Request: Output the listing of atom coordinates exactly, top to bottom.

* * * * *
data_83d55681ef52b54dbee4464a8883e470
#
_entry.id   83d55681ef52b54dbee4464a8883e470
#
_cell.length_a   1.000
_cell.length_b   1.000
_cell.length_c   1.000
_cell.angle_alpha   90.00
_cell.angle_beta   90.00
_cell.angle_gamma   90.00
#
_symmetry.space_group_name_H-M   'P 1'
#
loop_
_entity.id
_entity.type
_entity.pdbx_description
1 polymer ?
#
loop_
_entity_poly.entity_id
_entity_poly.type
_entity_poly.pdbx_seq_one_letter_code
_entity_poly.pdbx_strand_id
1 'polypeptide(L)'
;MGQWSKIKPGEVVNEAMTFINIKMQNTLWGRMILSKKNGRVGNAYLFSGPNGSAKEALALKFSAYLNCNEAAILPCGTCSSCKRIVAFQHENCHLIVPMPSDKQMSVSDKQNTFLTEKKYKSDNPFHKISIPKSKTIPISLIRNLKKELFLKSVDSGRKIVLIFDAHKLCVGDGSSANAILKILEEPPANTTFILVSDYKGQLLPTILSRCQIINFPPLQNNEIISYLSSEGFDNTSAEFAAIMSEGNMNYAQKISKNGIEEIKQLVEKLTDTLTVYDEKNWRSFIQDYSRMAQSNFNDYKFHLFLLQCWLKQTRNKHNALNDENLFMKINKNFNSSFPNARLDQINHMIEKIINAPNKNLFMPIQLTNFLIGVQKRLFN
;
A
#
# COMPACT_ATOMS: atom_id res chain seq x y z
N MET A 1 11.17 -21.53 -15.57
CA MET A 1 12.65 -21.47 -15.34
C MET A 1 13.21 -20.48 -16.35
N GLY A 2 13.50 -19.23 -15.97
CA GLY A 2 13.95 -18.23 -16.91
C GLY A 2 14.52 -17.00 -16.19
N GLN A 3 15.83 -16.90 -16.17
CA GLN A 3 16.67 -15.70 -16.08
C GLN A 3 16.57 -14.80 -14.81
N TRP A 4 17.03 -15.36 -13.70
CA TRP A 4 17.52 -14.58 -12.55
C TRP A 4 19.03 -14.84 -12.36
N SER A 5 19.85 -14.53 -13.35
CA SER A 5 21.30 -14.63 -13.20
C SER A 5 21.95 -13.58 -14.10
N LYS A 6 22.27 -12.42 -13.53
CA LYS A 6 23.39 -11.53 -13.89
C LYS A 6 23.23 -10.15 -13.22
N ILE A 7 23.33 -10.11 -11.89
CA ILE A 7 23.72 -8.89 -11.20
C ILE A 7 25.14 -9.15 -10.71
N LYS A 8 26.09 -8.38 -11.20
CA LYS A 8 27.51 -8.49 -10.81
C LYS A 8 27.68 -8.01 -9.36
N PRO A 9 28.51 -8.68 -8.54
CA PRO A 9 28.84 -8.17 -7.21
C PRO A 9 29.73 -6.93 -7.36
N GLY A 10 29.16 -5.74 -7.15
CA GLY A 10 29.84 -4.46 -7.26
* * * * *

data_83d55681ef52b54dbee4464a8883e470
#
_entry.id   83d55681ef52b54dbee4464a8883e470
#
_cell.length_a   1.000
_cell.length_b   1.000
_cell.length_c   1.000
_cell.angle_alpha   90.00
_cell.angle_beta   90.00
_cell.angle_gamma   90.00
#
_symmetry.space_group_name_H-M   'P 1'
#
loop_
_entity.id
_entity.type
_entity.pdbx_description
1 polymer ?
#
loop_
_entity_poly.entity_id
_entity_poly.type
_entity_poly.pdbx_seq_one_letter_code
_entity_poly.pdbx_strand_id
1 'polypeptide(L)'
;MGQWSKIKPGEVVNEAMTFINIKMQNTLWGRMILSKKNGRVGNAYLFSGPNGSAKEALALKFSAYLNCNEAAILPCGTCSSCKRIVAFQHENCHLIVPMPSDKQMSVSDKQNTFLTEKKYKSDNPFHKISIPKSKTIPISLIRNLKKELFLKSVDSGRKIVLIFDAHKLCVGDGSSANAILKILEEPPANTTFILVSDYKGQLLPTILSRCQIINFPPLQNNEIISYLSSEGFDNTSAEFAAIMSEGNMNYAQKISKNGIEEIKQLVEKLTDTLTVYDEKNWRSFIQDYSRMAQSNFNDYKFHLFLLQCWLKQTRNKHNALNDENLFMKINKNFNSSFPNARLDQINHMIEKIINAPNKNLFMPIQLTNFLIGVQKRLFN
;
A
#
# COMPACT_ATOMS: atom_id res chain seq x y z
N MET A 1 11.17 -21.53 -15.57
CA MET A 1 12.65 -21.47 -15.34
C MET A 1 13.21 -20.48 -16.35
N GLY A 2 13.50 -19.23 -15.97
CA GLY A 2 13.95 -18.23 -16.91
C GLY A 2 14.52 -17.00 -16.19
N GLN A 3 15.83 -16.90 -16.17
CA GLN A 3 16.67 -15.70 -16.08
C GLN A 3 16.57 -14.80 -14.81
N TRP A 4 17.03 -15.36 -13.70
CA TRP A 4 17.52 -14.58 -12.55
C TRP A 4 19.03 -14.84 -12.36
N SER A 5 19.85 -14.53 -13.35
CA SER A 5 21.30 -14.63 -13.20
C SER A 5 21.95 -13.58 -14.10
N LYS A 6 22.27 -12.42 -13.53
CA LYS A 6 23.39 -11.53 -13.89
C LYS A 6 23.23 -10.15 -13.22
N ILE A 7 23.33 -10.11 -11.89
CA ILE A 7 23.72 -8.89 -11.20
C ILE A 7 25.14 -9.15 -10.71
N LYS A 8 26.09 -8.38 -11.20
CA LYS A 8 27.51 -8.49 -10.81
C LYS A 8 27.68 -8.01 -9.36
N PRO A 9 28.51 -8.68 -8.54
CA PRO A 9 28.84 -8.17 -7.21
C PRO A 9 29.73 -6.93 -7.36
N GLY A 10 29.16 -5.74 -7.15
CA GLY A 10 29.84 -4.46 -7.26